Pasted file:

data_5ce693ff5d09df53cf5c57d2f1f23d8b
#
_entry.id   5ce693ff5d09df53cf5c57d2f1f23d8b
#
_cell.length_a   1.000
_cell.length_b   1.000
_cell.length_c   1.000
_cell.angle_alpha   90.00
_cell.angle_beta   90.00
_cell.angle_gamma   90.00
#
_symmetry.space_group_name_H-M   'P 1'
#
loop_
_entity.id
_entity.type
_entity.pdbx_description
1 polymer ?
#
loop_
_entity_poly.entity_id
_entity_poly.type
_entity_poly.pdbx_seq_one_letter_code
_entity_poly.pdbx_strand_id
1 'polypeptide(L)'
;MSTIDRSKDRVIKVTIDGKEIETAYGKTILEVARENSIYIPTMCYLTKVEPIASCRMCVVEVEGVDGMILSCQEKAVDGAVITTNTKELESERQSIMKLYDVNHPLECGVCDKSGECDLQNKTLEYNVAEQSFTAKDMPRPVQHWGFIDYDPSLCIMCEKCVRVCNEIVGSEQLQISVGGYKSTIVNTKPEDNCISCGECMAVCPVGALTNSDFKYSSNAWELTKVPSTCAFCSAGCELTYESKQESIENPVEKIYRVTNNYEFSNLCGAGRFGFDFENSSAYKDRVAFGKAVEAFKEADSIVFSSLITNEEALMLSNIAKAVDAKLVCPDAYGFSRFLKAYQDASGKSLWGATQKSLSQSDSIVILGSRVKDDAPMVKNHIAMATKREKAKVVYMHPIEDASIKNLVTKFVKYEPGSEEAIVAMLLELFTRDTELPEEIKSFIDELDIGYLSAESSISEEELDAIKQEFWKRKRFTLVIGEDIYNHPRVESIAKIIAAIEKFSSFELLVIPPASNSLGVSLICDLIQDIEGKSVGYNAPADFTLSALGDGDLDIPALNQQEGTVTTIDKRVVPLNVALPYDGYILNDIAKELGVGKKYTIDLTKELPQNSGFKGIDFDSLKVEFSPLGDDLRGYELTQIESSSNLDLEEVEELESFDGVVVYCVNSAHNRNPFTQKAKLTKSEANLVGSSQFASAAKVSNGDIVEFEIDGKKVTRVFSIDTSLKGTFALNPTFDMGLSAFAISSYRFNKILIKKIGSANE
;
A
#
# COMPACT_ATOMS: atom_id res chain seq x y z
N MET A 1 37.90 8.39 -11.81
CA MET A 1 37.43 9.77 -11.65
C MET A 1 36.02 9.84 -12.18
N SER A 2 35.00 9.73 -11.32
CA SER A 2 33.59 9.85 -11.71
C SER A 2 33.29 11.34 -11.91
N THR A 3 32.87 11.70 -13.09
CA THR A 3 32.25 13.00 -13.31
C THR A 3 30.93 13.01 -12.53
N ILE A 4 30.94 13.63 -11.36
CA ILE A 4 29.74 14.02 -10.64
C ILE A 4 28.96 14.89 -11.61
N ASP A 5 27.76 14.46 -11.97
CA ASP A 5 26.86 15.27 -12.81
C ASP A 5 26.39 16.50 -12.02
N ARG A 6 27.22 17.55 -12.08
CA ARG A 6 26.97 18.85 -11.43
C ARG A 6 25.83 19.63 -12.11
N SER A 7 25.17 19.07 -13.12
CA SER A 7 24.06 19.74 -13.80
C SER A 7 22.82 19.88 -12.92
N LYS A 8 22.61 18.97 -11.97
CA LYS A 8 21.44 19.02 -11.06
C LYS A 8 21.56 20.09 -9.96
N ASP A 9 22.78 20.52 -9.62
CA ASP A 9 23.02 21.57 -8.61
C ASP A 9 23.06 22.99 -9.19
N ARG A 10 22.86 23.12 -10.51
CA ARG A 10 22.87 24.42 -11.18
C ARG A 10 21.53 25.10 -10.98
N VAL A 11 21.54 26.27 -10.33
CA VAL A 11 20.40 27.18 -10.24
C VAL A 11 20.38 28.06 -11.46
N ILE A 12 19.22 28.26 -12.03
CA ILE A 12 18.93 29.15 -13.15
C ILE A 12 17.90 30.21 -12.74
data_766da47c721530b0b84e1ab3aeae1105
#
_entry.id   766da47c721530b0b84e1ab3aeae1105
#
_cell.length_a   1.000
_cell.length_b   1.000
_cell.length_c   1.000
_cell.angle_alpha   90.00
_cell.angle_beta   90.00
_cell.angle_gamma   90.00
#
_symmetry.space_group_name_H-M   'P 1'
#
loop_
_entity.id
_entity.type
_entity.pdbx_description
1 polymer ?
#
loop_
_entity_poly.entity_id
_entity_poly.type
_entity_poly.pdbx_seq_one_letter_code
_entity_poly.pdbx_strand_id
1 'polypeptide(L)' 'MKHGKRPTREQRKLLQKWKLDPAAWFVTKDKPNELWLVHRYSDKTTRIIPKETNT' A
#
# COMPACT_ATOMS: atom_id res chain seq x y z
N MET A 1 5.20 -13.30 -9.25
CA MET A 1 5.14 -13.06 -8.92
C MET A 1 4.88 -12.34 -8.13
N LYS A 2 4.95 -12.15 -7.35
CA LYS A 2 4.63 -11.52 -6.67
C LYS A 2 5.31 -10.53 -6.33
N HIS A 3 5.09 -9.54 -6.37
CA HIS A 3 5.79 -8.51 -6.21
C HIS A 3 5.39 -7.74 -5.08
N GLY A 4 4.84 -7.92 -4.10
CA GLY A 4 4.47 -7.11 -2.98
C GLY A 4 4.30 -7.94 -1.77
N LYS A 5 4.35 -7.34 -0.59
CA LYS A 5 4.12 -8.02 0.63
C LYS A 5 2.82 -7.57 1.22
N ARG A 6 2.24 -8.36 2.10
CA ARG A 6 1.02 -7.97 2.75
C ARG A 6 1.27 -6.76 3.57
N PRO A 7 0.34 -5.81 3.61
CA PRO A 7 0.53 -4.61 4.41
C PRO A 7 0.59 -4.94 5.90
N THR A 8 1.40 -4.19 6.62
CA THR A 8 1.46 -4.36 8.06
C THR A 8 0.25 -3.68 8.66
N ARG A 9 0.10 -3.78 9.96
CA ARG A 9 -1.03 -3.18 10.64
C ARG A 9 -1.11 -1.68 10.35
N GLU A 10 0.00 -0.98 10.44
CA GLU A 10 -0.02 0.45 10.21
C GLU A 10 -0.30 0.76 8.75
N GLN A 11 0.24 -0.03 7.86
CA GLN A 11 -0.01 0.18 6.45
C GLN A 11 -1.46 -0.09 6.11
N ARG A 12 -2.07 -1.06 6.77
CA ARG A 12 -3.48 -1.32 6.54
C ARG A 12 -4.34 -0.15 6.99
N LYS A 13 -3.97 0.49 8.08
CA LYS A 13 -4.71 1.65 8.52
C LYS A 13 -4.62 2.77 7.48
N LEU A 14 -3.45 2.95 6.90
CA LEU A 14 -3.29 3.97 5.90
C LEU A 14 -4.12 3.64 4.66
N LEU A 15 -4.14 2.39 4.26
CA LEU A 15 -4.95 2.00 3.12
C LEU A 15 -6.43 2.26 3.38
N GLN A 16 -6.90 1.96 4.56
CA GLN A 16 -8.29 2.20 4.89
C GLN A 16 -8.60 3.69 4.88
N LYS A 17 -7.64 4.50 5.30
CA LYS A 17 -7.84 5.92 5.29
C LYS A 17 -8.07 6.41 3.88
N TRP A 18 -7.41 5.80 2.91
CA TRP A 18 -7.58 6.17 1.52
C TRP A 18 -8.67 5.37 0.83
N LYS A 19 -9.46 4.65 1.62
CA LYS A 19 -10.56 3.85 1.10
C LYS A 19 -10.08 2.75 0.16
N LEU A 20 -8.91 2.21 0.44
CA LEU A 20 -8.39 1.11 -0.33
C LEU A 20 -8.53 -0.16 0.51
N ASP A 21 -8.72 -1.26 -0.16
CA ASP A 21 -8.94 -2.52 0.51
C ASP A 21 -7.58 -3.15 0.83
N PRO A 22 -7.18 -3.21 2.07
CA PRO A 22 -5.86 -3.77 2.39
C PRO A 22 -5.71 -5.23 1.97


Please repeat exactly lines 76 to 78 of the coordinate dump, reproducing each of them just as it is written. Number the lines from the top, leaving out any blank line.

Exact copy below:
_cell.angle_gamma   90.00
#
_symmetry.space_group_name_H-M   'P 1'